under such great affliction. He spoke feelingly when he spoke of his
own troubles; there is no disputing against sense, except by faith.
(4.) From all this arose a very strong temptation to cast off his
[1.] Some that observed the prosperity of the wicked, especially
comparing it with the afflictions of the righteous, were tempted to
deny a providence and to think that God had forsaken the earth. In this
sense some take
There are those, even among God's professing people, that say, "How
does God know? Surely all things are left to blind fortune, and not
disposed of by an all-seeing God." Some of the heathen, upon such a
remark as this, have asked, Quis putet esse deos?--Who will believe
that there are gods?
[2.] Though the psalmist's feet were not so far gone as to question
God's omniscience, yet he was tempted to question the benefit of
religion, and to say
Verily, I have cleansed my heart in vain, and have, to no
purpose, washed my hands in innocency. See here what it is to be
religious; it is to cleanse our hearts, in the first place, by
repentance and regeneration, and then to wash our hands in innocency by
a universal reformation of our lives. It is not in vain to do this, not
in vain to serve God and keep his ordinances; but good men have been
sometimes tempted to say, "It is in vain," and "Religion is a thing
that there is nothing to be got by," because they see wicked people in
prosperity. But, however the thing may appear now, when the pure in
heart, those blessed ones, shall see God
they will not say that they cleansed their hearts in vain.
15 If I say, I will speak thus; behold, I should offend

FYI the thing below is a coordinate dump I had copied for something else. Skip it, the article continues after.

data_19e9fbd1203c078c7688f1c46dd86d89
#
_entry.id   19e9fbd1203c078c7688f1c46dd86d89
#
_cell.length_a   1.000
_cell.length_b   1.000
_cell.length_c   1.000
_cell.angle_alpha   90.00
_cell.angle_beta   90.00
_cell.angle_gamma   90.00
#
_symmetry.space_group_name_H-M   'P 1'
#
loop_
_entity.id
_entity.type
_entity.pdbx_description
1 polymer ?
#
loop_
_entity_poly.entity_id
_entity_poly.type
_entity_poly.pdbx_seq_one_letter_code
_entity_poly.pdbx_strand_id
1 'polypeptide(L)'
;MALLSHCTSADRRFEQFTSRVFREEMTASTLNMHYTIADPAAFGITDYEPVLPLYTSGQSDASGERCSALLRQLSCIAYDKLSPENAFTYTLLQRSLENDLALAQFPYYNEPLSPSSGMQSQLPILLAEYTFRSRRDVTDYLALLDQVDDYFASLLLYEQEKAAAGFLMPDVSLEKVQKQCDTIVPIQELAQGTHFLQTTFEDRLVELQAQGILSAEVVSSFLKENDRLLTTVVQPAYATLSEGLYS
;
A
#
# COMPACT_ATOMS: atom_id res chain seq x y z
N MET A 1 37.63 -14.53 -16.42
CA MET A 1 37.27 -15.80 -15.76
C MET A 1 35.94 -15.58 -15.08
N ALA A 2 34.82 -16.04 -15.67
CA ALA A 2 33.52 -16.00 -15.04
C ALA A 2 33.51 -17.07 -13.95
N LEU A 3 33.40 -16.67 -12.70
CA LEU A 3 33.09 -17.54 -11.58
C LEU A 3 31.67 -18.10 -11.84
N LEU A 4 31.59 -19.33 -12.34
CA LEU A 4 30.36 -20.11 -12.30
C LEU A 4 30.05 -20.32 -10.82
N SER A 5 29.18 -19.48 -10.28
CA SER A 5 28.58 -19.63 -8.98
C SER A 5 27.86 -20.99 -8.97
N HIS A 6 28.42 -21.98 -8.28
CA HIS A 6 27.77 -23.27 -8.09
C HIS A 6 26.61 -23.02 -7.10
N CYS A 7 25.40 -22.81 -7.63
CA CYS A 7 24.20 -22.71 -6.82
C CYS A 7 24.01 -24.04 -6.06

against the generation of thy children.
16 When I thought to know this, it was too painful for me;
17 Until I went into the sanctuary of God; then understood I
18 Surely thou didst set them in slippery places: thou castedst
them down into destruction.
19 How are they brought into desolation, as in a moment! they
are utterly consumed with terrors.
20 As a dream when one awaketh; so, O Lord, when thou
awakest, thou shalt despise their image.
We have seen what a strong temptation the psalmist was in to envy
prospering profaneness; now here we are told how he kept his footing
and got the victory.
I. He kept up a respect for God's people, and with that he restrained
himself from speaking what he had thought amiss,
He got the victory by degrees, and this was the first point he gained;
he was ready to say, Verily, I have cleansed my heart in vain,
and thought he had reason to say it, but he kept his mouth with this
consideration, "If I say, I will speak thus, behold, I should
myself revolt and apostatize from, and so give the greatest offence
imaginable to, the generation of thy children." Observe here,
1. Though he thought amiss, he took care not to utter that evil
thought which he had conceived. Note, It is bad to think ill, but it is
worse to speak it, for that is giving the evil thought an
imprimatur--a sanction; it is allowing it, giving consent to it,
and publishing it for the infection of others. But it is a good sign
that we repent of the evil imagination of the heart if we suppress it,
and the error remains with ourselves. If therefore thou hast been so
foolish as to think evil, be so wise as to lay thy hand upon thy
mouth, and let it go no further,
If I say, I will speak thus. Observe, Though his corrupt heart
made this inference from the prosperity of the wicked, yet he did not
mention it to those whether it were fit to be mentioned or no. Note, We
must think twice before we speak once, both because some things may be
thought which yet may not be spoken and because the second thoughts may
correct the mistakes of the first.